A Matachine dancer participates in a procession to honor the Virgin of Guadalupe during a service in Phoenix Saturday morning. Catholic churches, especially ones with a lot of Latino parishioners, celebrate Dec 12 as the Virgin of Guadalupe day.
The Virgin first appeared to Juan Diego, a Mexican Indian, on Dec 9, 1531, on a hillside near what is now Mexico City. A giant basilica stands on the site where Juan Diego first saw the Virgin and she is revered the “Queen of Mexico” and “Empress of the Americas.”
The most basic symbol of the dance is good vs. evil, with good prevailing. The legendary Aztec ruler Montezuma and la Malinche represent good, the bull who represents mischief, and Spanish Conquistador Hernán Cortés, represents Satan or evil.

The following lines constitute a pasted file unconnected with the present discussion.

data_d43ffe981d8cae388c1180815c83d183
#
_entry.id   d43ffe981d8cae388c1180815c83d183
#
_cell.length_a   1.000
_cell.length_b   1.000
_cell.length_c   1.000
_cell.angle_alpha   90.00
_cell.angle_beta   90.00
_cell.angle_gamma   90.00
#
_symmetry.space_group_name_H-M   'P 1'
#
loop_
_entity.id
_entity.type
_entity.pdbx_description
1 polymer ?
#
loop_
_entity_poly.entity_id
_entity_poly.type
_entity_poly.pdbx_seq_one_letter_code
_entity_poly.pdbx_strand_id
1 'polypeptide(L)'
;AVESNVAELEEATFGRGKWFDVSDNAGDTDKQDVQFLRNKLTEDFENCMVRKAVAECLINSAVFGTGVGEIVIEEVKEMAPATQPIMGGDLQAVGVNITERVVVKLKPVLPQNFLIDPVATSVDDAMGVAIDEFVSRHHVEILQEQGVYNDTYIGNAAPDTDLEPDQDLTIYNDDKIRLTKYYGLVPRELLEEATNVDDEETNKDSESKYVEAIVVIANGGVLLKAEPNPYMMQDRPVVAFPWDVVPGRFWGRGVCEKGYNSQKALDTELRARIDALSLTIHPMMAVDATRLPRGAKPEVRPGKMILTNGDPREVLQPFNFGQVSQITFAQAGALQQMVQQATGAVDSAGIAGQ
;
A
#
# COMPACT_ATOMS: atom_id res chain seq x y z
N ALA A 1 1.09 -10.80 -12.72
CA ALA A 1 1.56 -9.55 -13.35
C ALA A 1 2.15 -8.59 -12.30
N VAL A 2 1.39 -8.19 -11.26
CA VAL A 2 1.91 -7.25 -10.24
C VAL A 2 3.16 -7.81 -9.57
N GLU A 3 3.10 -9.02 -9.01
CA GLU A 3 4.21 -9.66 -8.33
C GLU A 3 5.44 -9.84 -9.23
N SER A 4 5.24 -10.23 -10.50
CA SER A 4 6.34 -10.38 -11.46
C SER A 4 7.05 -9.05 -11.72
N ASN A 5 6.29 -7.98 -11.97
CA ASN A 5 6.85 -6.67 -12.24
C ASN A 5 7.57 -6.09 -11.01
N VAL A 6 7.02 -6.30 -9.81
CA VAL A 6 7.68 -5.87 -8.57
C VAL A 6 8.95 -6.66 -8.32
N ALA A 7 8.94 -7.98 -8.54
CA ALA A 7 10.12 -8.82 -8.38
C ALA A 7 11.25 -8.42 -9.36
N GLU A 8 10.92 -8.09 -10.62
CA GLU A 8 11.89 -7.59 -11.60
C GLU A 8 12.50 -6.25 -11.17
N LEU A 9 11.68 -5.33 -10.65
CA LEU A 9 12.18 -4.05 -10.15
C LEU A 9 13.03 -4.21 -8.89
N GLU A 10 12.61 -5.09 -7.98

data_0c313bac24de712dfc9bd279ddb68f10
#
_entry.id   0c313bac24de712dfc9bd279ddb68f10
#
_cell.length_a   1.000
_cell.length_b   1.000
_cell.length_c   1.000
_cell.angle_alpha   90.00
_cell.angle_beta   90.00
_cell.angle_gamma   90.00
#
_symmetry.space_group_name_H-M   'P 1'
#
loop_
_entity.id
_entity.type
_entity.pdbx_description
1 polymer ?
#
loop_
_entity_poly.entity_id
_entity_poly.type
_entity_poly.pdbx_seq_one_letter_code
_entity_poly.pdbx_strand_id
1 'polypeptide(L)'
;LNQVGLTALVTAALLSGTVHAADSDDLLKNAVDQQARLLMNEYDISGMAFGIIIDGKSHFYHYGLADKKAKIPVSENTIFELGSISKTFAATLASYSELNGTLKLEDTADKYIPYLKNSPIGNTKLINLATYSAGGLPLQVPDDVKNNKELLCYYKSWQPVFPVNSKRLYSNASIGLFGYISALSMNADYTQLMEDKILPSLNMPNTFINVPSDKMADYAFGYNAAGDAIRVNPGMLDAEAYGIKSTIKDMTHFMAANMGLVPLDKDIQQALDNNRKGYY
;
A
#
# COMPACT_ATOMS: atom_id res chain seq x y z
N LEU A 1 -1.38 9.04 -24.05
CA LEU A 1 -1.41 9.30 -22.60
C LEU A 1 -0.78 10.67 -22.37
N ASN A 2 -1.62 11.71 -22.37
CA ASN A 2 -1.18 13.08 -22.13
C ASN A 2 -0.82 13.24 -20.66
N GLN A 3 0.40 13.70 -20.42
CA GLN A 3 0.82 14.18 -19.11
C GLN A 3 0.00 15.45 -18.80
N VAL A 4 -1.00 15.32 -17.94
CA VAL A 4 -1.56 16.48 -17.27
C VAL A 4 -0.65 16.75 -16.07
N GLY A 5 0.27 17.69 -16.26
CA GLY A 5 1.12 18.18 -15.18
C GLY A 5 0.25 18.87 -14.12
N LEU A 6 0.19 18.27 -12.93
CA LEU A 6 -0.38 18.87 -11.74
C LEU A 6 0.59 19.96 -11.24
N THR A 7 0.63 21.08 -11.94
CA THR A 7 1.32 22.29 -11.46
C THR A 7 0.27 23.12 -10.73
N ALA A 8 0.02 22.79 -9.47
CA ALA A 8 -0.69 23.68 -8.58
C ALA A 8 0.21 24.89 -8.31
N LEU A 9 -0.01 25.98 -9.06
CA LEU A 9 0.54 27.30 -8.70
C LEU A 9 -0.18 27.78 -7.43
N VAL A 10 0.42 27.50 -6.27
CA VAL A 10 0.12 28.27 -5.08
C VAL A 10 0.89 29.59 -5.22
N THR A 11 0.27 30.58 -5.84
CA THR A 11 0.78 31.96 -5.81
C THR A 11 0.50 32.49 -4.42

Los matachines denotes a traditional religious dance and the dancers, musicians, and elders who participate in it. Its roots go back to a type of widespread medieval sword dance called a morisca. Originally, the dances acted out the battle between Christianity and paganism. The Spanish brought the ritual with them to the New World, where over time it incorporated Mexican, Indian, and American religious and social symbols. Like so many facets of Mexican Catholicism, the matachines blend Spanish Catholicism with pre Columbian beliefs.
Observance of the holy day has spread throughout the US with Mexican immigrants who have brought their religion and culture with them.